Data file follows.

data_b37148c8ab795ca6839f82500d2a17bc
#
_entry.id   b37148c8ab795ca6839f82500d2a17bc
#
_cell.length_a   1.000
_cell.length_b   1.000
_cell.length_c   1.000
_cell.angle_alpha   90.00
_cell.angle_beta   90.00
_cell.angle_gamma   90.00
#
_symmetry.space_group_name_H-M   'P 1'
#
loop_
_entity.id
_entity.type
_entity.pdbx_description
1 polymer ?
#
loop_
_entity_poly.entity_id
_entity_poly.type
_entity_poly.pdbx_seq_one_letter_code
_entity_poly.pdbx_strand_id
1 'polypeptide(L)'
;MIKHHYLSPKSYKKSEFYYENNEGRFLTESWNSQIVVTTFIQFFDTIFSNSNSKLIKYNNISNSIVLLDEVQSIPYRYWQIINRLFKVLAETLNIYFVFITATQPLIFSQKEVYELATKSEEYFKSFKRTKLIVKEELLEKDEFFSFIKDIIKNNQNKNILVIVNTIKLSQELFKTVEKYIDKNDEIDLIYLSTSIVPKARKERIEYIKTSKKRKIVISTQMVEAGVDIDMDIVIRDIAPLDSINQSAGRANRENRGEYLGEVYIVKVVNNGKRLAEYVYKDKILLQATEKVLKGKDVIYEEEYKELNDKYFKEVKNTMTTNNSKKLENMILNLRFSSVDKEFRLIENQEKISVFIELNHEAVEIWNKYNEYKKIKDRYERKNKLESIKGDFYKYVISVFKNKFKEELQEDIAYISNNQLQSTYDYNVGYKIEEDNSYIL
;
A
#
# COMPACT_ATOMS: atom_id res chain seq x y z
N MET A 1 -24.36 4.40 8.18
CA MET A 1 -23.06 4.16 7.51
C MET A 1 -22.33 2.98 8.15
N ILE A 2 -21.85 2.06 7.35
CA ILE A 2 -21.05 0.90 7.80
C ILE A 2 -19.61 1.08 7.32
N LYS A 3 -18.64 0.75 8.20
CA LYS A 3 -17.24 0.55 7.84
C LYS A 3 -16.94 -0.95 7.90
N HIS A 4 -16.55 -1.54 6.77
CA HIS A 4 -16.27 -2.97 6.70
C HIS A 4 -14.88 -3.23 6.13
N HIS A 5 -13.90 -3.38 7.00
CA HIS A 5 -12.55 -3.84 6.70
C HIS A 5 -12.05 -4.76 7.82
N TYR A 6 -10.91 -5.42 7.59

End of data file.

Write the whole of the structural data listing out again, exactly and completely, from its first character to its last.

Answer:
data_b37148c8ab795ca6839f82500d2a17bc
#
_entry.id   b37148c8ab795ca6839f82500d2a17bc
#
_cell.length_a   1.000
_cell.length_b   1.000
_cell.length_c   1.000
_cell.angle_alpha   90.00
_cell.angle_beta   90.00
_cell.angle_gamma   90.00
#
_symmetry.space_group_name_H-M   'P 1'
#
loop_
_entity.id
_entity.type
_entity.pdbx_description
1 polymer ?
#
loop_
_entity_poly.entity_id
_entity_poly.type
_entity_poly.pdbx_seq_one_letter_code
_entity_poly.pdbx_strand_id
1 'polypeptide(L)'
;MIKHHYLSPKSYKKSEFYYENNEGRFLTESWNSQIVVTTFIQFFDTIFSNSNSKLIKYNNISNSIVLLDEVQSIPYRYWQIINRLFKVLAETLNIYFVFITATQPLIFSQKEVYELATKSEEYFKSFKRTKLIVKEELLEKDEFFSFIKDIIKNNQNKNILVIVNTIKLSQELFKTVEKYIDKNDEIDLIYLSTSIVPKARKERIEYIKTSKKRKIVISTQMVEAGVDIDMDIVIRDIAPLDSINQSAGRANRENRGEYLGEVYIVKVVNNGKRLAEYVYKDKILLQATEKVLKGKDVIYEEEYKELNDKYFKEVKNTMTTNNSKKLENMILNLRFSSVDKEFRLIENQEKISVFIELNHEAVEIWNKYNEYKKIKDRYERKNKLESIKGDFYKYVISVFKNKFKEELQEDIAYISNNQLQSTYDYNVGYKIEEDNSYIL
;
A
#
# COMPACT_ATOMS: atom_id res chain seq x y z
N MET A 1 -24.36 4.40 8.18
CA MET A 1 -23.06 4.16 7.51
C MET A 1 -22.33 2.98 8.15
N ILE A 2 -21.85 2.06 7.35
CA ILE A 2 -21.05 0.90 7.80
C ILE A 2 -19.61 1.08 7.32
N LYS A 3 -18.64 0.75 8.20
CA LYS A 3 -17.24 0.55 7.84
C LYS A 3 -16.94 -0.95 7.90
N HIS A 4 -16.55 -1.54 6.77
CA HIS A 4 -16.27 -2.97 6.70
C HIS A 4 -14.88 -3.23 6.13
N HIS A 5 -13.90 -3.38 7.00
CA HIS A 5 -12.55 -3.84 6.70
C HIS A 5 -12.05 -4.76 7.82
N TYR A 6 -10.91 -5.42 7.59